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Sparks

Biden Had His Climate Moment and He Used It to Talk About Paris

Who thought that was a good idea?

President Biden.
Heatmap Illustration/Getty Images

In an altogether distressing debate in which climate was far from a main focus, the two candidates did have one notable exchange regarding the Paris Agreement. The 2015 treaty united most countries around the world in setting a goal to limit global warming to “well below” 2 degrees Celsius, with 1.5 degrees as the ultimate target.

After Trump initially dodged a question about whether he would take action to slow the climate crisis, he then briefly noted “I want absolutely immaculate clean water and I want absolutely clean air. And we had it. We had H2O.”

While it is true that there was H2O during Trump’s presidency, Biden responded by criticizing Trump’s decision to pull out of the Paris Agreement. “I immediately [re]joined, because if we reach 1.5 degrees Celsius, at any one point, there’s no way back,” Biden said. “The only existential threat to humanity is climate change. And he didn’t do a damn thing about it.”

But according to a poll conducted last November by Heatmap, only 35% of Americans say they are at least “somewhat familiar” with the Paris Agreement at all, perhaps making it an odd choice to anchor the debate’s one exchange around climate. By contrast, the Inflation Reduction Act, Biden’s signature piece of climate legislation, didn’t come up once. (Not that they’re that familiar with the IRA, either.) Solar, wind, carbon emissions — all terms that resonate with Americans, none of which were mentioned.

Of his decisions to leave the Paris Agreement in 2017, Trump claimed, “The Paris Accord was going to cost us $1 trillion,” while it would cost China, Russia, and India “nothing.”

The $1 trillion number actually appears to be a discount on Trump’s previously cited estimate. In his Rose Garden address announcing his decision to exit the agreement, he said that by 2040, compliance would entail a cost to the economy that would approach “$3 trillion in lost GDP and 6.5 million industrial jobs,” citing a study conducted by NERA Economic Consulting.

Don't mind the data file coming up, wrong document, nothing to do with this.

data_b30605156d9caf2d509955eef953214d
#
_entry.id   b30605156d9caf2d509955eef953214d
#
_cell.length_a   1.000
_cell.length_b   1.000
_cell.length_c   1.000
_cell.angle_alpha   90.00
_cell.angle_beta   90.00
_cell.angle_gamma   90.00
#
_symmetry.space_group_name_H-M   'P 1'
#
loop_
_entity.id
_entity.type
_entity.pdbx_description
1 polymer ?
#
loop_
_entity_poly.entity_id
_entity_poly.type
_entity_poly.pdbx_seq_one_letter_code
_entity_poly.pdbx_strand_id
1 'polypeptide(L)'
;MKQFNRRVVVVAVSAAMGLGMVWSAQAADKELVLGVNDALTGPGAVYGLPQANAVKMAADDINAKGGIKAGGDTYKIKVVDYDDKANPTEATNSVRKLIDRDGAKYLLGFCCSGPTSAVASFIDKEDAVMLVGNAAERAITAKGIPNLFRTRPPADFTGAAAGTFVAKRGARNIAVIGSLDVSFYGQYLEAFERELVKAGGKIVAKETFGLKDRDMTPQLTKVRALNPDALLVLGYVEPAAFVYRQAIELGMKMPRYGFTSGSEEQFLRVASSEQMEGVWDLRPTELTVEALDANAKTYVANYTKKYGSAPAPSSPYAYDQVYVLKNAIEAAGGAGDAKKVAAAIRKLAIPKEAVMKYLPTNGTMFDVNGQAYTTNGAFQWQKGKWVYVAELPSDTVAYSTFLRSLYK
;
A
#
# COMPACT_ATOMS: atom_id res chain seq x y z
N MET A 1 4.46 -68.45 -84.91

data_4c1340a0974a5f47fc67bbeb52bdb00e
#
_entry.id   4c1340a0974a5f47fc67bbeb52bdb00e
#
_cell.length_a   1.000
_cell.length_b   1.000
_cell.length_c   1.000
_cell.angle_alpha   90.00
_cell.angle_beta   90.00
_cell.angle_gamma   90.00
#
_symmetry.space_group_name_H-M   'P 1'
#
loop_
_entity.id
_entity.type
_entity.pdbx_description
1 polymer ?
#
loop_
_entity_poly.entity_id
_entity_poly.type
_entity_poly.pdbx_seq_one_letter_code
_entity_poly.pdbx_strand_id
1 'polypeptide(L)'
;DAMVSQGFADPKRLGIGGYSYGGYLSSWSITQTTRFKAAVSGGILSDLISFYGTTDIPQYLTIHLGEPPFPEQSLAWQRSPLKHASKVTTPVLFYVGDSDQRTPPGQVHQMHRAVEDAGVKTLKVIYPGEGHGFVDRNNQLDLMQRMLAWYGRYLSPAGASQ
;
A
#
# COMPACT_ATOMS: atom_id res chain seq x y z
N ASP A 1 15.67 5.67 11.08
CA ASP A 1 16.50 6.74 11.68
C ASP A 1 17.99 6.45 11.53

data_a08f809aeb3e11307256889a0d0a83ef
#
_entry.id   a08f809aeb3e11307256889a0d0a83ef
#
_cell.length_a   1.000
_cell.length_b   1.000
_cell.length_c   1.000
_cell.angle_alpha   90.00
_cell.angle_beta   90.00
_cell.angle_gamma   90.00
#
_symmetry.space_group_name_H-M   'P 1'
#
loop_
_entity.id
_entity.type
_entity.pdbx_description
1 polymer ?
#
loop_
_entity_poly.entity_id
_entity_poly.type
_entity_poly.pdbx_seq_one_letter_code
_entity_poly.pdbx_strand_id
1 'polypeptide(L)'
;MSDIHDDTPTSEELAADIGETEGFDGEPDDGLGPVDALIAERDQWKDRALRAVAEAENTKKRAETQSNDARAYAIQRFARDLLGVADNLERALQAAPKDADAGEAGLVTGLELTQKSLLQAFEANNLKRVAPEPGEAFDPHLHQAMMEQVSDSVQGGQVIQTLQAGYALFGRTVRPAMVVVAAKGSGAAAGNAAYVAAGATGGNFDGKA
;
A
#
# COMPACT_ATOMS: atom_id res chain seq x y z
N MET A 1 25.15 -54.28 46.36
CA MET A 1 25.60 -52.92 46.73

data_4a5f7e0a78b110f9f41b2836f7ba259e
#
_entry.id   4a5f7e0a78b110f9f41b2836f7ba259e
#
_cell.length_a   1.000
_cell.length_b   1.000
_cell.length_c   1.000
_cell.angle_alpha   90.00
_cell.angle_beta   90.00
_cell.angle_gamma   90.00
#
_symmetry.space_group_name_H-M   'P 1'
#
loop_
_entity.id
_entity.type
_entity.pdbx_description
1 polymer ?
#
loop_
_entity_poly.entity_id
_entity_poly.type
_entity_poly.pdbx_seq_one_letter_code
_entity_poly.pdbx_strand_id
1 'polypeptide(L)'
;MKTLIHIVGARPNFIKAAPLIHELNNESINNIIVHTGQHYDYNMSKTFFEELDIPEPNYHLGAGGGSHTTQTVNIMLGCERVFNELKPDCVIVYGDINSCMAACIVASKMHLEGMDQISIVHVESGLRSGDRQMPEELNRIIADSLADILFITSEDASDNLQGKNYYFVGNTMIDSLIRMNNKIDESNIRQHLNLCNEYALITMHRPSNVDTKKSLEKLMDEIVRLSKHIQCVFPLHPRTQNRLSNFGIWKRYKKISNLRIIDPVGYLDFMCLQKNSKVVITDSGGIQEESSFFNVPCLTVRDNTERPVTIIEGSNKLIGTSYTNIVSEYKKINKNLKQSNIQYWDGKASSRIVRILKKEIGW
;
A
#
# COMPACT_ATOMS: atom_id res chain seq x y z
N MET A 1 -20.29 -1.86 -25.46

According to the fact-checking website PolitiFact, the study’s authors were explicit that these projections are highly uncertain and do not take into account all the job gains and GDP growth that could be associated with the energy transition. PolitiFact also said NERA put forth a news release (which now appears to be unavailable online) stating that "the Trump administration selectively used results" from its study, and that “NERA’s study was not a cost-benefit analysis of the Paris Agreement, nor does it purport to be one.”

When Trump said that China, Russia, and India would not have financial commitments under the Paris Agreement, he was perhaps referencing the obligation (which the Paris Agreement reaffirmed) for wealthier nations like the U.S. to direct hundreds of billions of dollars to poorer nations to both aid their transition to clean energy and help them adapt to the impacts of climate change. It’s true that there’s controversy around whether China or India, which have giant (but still developing) economies, should either provide this funding or receive this funding. Russia, which joined the agreement in 2019, hasn’t really been a part of this conversation though.

In response to Trump’s defense of his decision to exit the agreement, Biden countered, “We were the only ones of consequence who were not members of the Paris Accord. How can we do anything if the United States can't get its pollution under control?” He said the U.S. had made significant progress on climate, and while it felt like a moment to, I don’t know, note the job growth from the administration’s investment in cleantech manufacturing (in predominantly red states), Biden instead cited the formation of the Climate Corps, a nice but thus-far modest fellowship program that puts young Americans to work fighting the climate crisis. Most of the public likely hasn’t heard of it, and Biden has been mostly quiet about it of late.

The exchange ended when Biden said, “We're moving in directions that are going to significantly change the elemental cause of pollution. But the idea that [Trump] claims that he has the biggest heart up here and is really concerned about pollution, and about climate, I've not seen any indication of that.”

And just like that, it was onto prescription drugs, who is better at golf, and Trump’s weight. You know, the usual debate stuff.

Katie Brigham profile image

Katie Brigham

Katie is a staff writer for Heatmap covering climate tech. Based out of the Bay Area, she formerly worked as a reporter and producer for CNBC.com.

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